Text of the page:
With an annual budget north of $4.4 trillion, The U.S. is the largest single consumer of virtually everything it purchases. The defense portion of U.S. expenditures naturally rises in time or war, but with conflict in Iraq and Afghanistan greatly reduced, had settled into a range between $560 and $600 billion annually during the second term of the Obama administration.
As of 2016, the United States accounted for more than a third of global defense spending and it’s been on the rise since then.
President Trump campaigned on a promise to “rebuild our depleted military” and in office, he’s living up to that promise.
Trump signed into law the 2019 National Defense Authorization Act, committing $716 billion to defense spending during the fiscal year. Even when other budget consideration remain unresolved, Congress and the President have an easy time agreeing on defense spending.
Texas Republican Rep. Mac Thornberry, chairman of the House Armed Services Committee suggested that even higher defense budgets are on the horizon, saying of the 2019 allocation, “The first job of the federal government is to defend the country. We’re doing that on about 15% of the federal budget, but we’ve cut too much in the past eight years and we have to make up for some of the ground that’s been lost.”
Northrop Grumman Corporation (NOC - Free Report) supplies a wide range of Military systems to the U.S and also other countries. The business is broken down into four main categories – Aerospace Systems, Mission Systems, Technology Services and the newly acquired Innovation Systems.
In the Aerospace division, Northrop produces aircraft, spacecraft, high-energy systems and microelectronics. Mission Systems makes military radar, sensors and related products. Technology Services works on the entire lifecycle of civil and defense platforms through a wide range of services, including logistics, security, network operations and integrated air and missile defense serving not only the U.S government and other Sovereign nations, but also municipalities like the state of Virginia. Finally, Innovation Systems was borne from the acquisition of Orbital ATK and is a leader in space, defense and flight systems.
Defense stocks are also generally defensive stocks, providing stable earnings regardless of the state of the overall stock market. With a beta of 0.76, NOC shares tend to move considerably less than the broad markets, especially during times of turmoil. In fact, periods of armed conflict – which cause significant uncertainty for most stocks – are actually the best times for defense companies as nations expand their offensive capabilities and refresh depleted resources.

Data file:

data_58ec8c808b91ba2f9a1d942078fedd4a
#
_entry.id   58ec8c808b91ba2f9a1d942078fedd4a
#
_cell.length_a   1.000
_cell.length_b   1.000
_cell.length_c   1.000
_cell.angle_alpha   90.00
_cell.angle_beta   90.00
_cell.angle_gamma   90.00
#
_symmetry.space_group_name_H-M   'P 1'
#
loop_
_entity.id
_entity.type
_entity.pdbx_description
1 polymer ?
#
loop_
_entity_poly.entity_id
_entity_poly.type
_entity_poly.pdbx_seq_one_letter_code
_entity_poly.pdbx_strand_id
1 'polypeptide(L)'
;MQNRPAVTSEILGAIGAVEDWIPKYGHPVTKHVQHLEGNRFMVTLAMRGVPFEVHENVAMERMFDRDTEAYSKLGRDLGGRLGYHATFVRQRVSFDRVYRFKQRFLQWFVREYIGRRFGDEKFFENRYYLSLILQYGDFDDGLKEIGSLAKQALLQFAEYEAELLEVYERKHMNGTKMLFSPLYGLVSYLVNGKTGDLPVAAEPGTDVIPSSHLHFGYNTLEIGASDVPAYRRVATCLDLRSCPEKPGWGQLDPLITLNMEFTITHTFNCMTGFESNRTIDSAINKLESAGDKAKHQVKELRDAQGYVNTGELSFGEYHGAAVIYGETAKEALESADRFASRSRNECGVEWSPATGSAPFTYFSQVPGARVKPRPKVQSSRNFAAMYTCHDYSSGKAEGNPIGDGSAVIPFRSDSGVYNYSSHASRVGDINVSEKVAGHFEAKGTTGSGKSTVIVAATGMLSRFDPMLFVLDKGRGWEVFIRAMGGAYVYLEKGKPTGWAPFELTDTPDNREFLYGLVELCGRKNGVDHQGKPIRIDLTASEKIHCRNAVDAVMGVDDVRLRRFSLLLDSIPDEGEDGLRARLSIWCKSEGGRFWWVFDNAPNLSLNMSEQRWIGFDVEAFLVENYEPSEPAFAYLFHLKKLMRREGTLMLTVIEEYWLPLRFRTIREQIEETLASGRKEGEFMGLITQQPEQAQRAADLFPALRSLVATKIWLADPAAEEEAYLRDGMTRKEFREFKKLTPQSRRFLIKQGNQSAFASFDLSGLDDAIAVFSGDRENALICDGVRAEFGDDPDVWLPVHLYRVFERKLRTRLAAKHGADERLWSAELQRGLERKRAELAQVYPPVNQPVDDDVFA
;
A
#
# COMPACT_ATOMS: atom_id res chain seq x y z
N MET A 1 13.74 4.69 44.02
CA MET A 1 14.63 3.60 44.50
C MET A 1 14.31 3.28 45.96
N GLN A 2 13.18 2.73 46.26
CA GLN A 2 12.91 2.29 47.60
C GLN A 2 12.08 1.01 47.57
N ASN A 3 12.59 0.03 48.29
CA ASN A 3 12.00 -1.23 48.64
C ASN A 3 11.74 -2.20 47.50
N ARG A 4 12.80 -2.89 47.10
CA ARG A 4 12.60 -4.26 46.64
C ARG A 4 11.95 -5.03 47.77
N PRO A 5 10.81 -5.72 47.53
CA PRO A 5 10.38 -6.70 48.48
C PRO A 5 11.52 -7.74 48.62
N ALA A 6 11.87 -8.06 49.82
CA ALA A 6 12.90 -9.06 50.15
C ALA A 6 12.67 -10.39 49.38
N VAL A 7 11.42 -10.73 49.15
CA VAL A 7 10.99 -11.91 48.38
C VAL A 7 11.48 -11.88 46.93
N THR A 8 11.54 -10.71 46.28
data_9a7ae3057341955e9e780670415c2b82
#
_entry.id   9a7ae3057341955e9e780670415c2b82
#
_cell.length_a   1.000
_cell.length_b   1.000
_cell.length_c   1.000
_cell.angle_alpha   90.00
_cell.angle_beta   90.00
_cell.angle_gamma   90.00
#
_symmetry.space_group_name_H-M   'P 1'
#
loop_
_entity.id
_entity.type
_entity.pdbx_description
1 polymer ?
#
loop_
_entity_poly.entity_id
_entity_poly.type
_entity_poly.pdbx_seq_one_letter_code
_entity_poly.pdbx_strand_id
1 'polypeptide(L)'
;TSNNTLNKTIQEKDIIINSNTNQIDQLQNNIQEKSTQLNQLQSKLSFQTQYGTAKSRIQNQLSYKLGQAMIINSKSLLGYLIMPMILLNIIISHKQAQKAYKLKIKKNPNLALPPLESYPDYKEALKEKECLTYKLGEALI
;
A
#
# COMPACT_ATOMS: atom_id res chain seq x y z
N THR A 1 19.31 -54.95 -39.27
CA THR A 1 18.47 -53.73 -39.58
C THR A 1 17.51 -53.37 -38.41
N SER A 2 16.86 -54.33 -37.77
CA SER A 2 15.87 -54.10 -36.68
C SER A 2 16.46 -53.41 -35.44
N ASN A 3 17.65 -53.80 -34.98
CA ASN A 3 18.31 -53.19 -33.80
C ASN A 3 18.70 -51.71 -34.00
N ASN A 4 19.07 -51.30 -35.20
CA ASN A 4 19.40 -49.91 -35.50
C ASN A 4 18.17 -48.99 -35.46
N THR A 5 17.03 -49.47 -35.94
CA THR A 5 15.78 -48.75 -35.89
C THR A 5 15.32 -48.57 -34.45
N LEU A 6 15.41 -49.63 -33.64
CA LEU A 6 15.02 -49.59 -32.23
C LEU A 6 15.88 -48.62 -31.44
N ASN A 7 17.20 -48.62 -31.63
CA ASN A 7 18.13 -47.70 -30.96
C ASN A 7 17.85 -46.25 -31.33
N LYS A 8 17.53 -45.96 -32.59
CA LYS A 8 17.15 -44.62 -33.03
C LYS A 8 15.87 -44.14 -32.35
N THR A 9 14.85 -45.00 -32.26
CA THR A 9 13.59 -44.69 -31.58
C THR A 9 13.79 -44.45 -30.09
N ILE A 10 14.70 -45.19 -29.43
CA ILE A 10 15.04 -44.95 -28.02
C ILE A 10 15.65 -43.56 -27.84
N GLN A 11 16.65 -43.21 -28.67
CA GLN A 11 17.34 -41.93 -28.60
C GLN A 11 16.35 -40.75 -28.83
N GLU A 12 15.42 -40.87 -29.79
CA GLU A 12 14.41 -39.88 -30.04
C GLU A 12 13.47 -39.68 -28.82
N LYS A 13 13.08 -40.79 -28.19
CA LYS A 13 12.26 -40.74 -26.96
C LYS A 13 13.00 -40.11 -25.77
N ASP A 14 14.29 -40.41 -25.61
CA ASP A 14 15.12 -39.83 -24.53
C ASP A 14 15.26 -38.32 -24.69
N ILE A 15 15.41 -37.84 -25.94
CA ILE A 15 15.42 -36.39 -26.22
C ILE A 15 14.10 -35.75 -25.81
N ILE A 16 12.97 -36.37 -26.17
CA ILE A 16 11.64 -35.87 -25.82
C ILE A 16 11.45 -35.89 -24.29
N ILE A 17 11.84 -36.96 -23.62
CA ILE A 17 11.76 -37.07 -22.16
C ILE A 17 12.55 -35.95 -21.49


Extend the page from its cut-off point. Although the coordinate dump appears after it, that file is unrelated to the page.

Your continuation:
Another positive aspect of the defense sector is that these companies generally have an easier time passing along cost increases to their customers than other industrial companies. When rising steel, oil or labor costs increase the price of finished goods, ordinary consumers can much more easily choose to delay the purchase of an automobile or even a tractor, but the government can’t necessarily put off defense purchases. Defense companies are also naturally resistant to trade wars and tariffs, because governments are unlikely to enact tariffs on goods and services of which they themselves are the purchasers.
In their most recent earnings report, NOC handily beat the Zacks Consensus Estimates of $4.74/share in earnings, with $5.49/share in earnings on sales of $8.48B.
Analysts expect $20.38/share in earnings in full year 2019 and $23.01 in 2020. Both have been revised upward several times over the past quarter.
Northrup Grumman is a Zacks Ranks #2 (Buy).
Northrop also pays a 1.5% dividend, and has over $2.5B in Free Cash Flow to back it up.
There’s one more story that bodes well for the futures at Northrop Grumman. The most recent defense budget bill also provided the framework for the development of an additional branch of the US military – the Space Force.
The establishment of the Space Force will likely be a windfall for Northrup Grumman. It’s a fair bet that a company with Northrop’s expertise in the space sector would make it a natural choice for the goods and services the new division would require. Until we know more about the ultimate size and shape of the Space Corps, this is a non-quantifiable wildcard, but one with the potential to create a strong tailwind for the company.
In an investing environment that includes all sorts of apparently hidden risks – trade wars, rising commodity prices, increased labor costs, etc., there are some companies that appear particularly well-equipped to weather the storm. With the support of a Presidential administration devoted to increased defense spending, Northrop Grumman belongs in any well-diversified portfolio.
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